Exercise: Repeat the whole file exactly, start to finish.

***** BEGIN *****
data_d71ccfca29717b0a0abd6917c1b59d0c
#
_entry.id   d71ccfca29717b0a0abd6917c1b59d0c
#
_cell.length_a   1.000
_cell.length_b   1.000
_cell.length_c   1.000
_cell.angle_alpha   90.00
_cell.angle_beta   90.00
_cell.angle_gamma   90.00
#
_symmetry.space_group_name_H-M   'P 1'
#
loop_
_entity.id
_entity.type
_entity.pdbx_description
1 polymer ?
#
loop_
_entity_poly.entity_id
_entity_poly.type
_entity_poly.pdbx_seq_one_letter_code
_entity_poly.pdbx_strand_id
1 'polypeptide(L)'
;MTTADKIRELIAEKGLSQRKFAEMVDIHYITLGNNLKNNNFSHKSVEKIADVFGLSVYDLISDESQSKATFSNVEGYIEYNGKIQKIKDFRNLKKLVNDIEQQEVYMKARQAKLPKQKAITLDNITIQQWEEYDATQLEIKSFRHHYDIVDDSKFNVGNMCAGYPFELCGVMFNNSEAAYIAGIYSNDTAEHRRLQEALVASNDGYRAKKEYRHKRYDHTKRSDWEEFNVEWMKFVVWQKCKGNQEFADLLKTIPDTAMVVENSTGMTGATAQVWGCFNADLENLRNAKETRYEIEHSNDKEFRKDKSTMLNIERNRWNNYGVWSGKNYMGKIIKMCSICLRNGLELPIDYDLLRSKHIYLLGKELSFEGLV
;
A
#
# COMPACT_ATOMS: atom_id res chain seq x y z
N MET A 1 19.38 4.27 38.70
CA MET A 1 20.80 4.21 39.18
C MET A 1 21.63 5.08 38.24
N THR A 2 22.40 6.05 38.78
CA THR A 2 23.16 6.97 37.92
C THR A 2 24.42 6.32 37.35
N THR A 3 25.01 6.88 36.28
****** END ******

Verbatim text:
data_d71ccfca29717b0a0abd6917c1b59d0c
#
_entry.id   d71ccfca29717b0a0abd6917c1b59d0c
#
_cell.length_a   1.000
_cell.length_b   1.000
_cell.length_c   1.000
_cell.angle_alpha   90.00
_cell.angle_beta   90.00
_cell.angle_gamma   90.00
#
_symmetry.space_group_name_H-M   'P 1'
#
loop_
_entity.id
_entity.type
_entity.pdbx_description
1 polymer ?
#
loop_
_entity_poly.entity_id
_entity_poly.type
_entity_poly.pdbx_seq_one_letter_code
_entity_poly.pdbx_strand_id
1 'polypeptide(L)'
;MTTADKIRELIAEKGLSQRKFAEMVDIHYITLGNNLKNNNFSHKSVEKIADVFGLSVYDLISDESQSKATFSNVEGYIEYNGKIQKIKDFRNLKKLVNDIEQQEVYMKARQAKLPKQKAITLDNITIQQWEEYDATQLEIKSFRHHYDIVDDSKFNVGNMCAGYPFELCGVMFNNSEAAYIAGIYSNDTAEHRRLQEALVASNDGYRAKKEYRHKRYDHTKRSDWEEFNVEWMKFVVWQKCKGNQEFADLLKTIPDTAMVVENSTGMTGATAQVWGCFNADLENLRNAKETRYEIEHSNDKEFRKDKSTMLNIERNRWNNYGVWSGKNYMGKIIKMCSICLRNGLELPIDYDLLRSKHIYLLGKELSFEGLV
;
A
#
# COMPACT_ATOMS: atom_id res chain seq x y z
N MET A 1 19.38 4.27 38.70
CA MET A 1 20.80 4.21 39.18
C MET A 1 21.63 5.08 38.24
N THR A 2 22.40 6.05 38.78
CA THR A 2 23.16 6.97 37.92
C THR A 2 24.42 6.32 37.35
N THR A 3 25.01 6.88 36.28